Midst of Greenland’s ice sheet, open crevasses expose their depths turning from white to dark blue and even black – up there stands a group of men. They have a traction sledge, a tent and a Primus stove, resting in between two impressive abyssal cracks. No sledge tracks are to be seen around; not a clue of where they came from, not either where they shall go.

The painting is titled Kornerup on the ice and was realised in the early 1890s by J.E.C. Rasmussen (1841-1893). The work is exhibited in Nuuk Art Museum and belongs to Sermersooq municipality.

The men are relaxed, each one attending to his business; one stands with hands in pockets, another holds his hands in his lap, a third lights the Primus stove. In the middle of the picture stands the last man and looks out through a device, in the direction of the viewer – towards the landscape that continues beyond the picture.

Andreas Nicolaus Kornerup (1857-1881) took part in several expeditions to Greenland in the 1870s as an illustrator. The painting represents an expedition undertaken in 1878, in which Kornerup walked over Greenland’s ice sheet under J.A.D. Jensen’s direction and reached the so-called Nunatak’s, approximately 70 km from the edge of the glacier; that was ten years before Fridtjof Nansen accomplished the first complete crossing of Greenland’s interior. In 1878 people would still believe that a secluded realm of dwarf people was to be found in the middle of the ice cap, or that from the Nunataks one could see East Greenland.


Jens Erik Carl Rasmussen was educated at the Academy of Fine Arts in Copenhagen. He travelled for the first time to Greenland in 1870-71, especially around Nuuk, and that experience proved in many ways decisive for him and his art. He became known as “The Greenland Painter” and was to use the motives and inspiration collected in this first trip for the rest of his life.

We can say that the title of “Greenland painter” corresponds to a specific genre. The notion applies to a group of painters – particularly from Denmark – that from the mid-19th century up to the mid-20th dwelt for shorter or longer periods in Greenland, becoming known thereafter for using Greenland as a recurring motif in their art.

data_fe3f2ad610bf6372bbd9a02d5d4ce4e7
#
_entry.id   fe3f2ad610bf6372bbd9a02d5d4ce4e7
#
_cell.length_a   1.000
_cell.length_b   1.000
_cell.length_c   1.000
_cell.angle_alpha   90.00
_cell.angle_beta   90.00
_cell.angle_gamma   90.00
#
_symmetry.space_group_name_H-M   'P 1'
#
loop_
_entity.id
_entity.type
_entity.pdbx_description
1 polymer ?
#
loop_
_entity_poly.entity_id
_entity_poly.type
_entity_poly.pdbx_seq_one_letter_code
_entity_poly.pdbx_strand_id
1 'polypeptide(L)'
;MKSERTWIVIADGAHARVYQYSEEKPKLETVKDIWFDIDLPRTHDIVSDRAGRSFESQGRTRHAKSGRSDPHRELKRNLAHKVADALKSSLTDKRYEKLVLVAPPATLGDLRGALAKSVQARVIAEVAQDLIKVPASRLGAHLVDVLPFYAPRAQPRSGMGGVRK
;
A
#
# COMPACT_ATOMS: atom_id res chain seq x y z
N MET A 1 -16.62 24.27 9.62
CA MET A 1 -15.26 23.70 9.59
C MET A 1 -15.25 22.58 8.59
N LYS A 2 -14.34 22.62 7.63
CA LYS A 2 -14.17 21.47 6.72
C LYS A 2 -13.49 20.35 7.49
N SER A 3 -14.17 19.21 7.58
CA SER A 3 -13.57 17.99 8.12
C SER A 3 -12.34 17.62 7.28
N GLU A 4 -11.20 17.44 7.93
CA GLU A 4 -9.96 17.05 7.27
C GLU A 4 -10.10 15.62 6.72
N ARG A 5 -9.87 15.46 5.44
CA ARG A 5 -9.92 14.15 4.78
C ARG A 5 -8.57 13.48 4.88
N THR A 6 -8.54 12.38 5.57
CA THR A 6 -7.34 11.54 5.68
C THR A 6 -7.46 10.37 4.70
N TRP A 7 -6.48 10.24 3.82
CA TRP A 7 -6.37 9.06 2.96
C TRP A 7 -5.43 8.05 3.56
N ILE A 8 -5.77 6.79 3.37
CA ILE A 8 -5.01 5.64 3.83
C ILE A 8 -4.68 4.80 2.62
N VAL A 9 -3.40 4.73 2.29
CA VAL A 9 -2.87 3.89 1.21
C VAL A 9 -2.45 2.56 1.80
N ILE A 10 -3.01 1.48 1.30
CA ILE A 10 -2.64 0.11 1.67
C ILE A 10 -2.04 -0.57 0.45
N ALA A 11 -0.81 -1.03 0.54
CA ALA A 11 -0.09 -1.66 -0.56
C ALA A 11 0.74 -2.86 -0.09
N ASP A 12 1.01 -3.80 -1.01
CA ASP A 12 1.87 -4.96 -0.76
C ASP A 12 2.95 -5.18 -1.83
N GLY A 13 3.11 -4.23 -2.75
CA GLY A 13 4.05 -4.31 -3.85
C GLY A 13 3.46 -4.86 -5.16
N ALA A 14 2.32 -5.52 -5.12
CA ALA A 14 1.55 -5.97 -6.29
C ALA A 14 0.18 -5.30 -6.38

In her thesis Inger Trumpy places J.E.C. Rasmussen’s paintings into three genres: marine paintings, paintings of peasants everyday life and landscape paintings. All three genres are representative of his time and part of the education at the Royal Danish Academy of Arts. N.L. Høyen, both professor at the academy and leading art historian back then, struck a blow for history painting, engaging the national and the People’s history. He incited artists to travel around Denmark and Scandinavia and depict peasants every day life. Inger Trumpy demonstrates in her thesis that J.E.C. Rasmussen expanded this to also include Greenland. 

J.E.C. Rasmussen lived at the time of the World Expositions. Throughout the 19th century, World Expositions had the character of fairs in which each country would give a complete presentation of its artistic, industrial and artisanal capabilities. J.E.C. Rasmussen represented Denmark at several World Expositions with his Greenland paintings. His art was not well received though, as the Danish art presented at the Exposition lagged behind European trends.

Just like in the case of other expedition painters, J.E.C. Rasmussen’s pictures are not historically correct. He keeps replicating the inspiration and motives of his first trip to Greenland. As Karsten Hermansen points out in the book …and so I paint what I saw – Jens Erik Carl Rasmussen (1841-1893), as time goes by Rasmussen depicts Greenlanders standing more and more apart, each on his own. Moving from a representation of Greenlanders being together and in groups, we see people becoming increasingly alone – on the ice, by the sea, on mountains.

In 1893, during his second trip to Greenland, Rasmussen fell overboard from the ship Peru; he disappeared in the Atlantic Ocean and was never found again.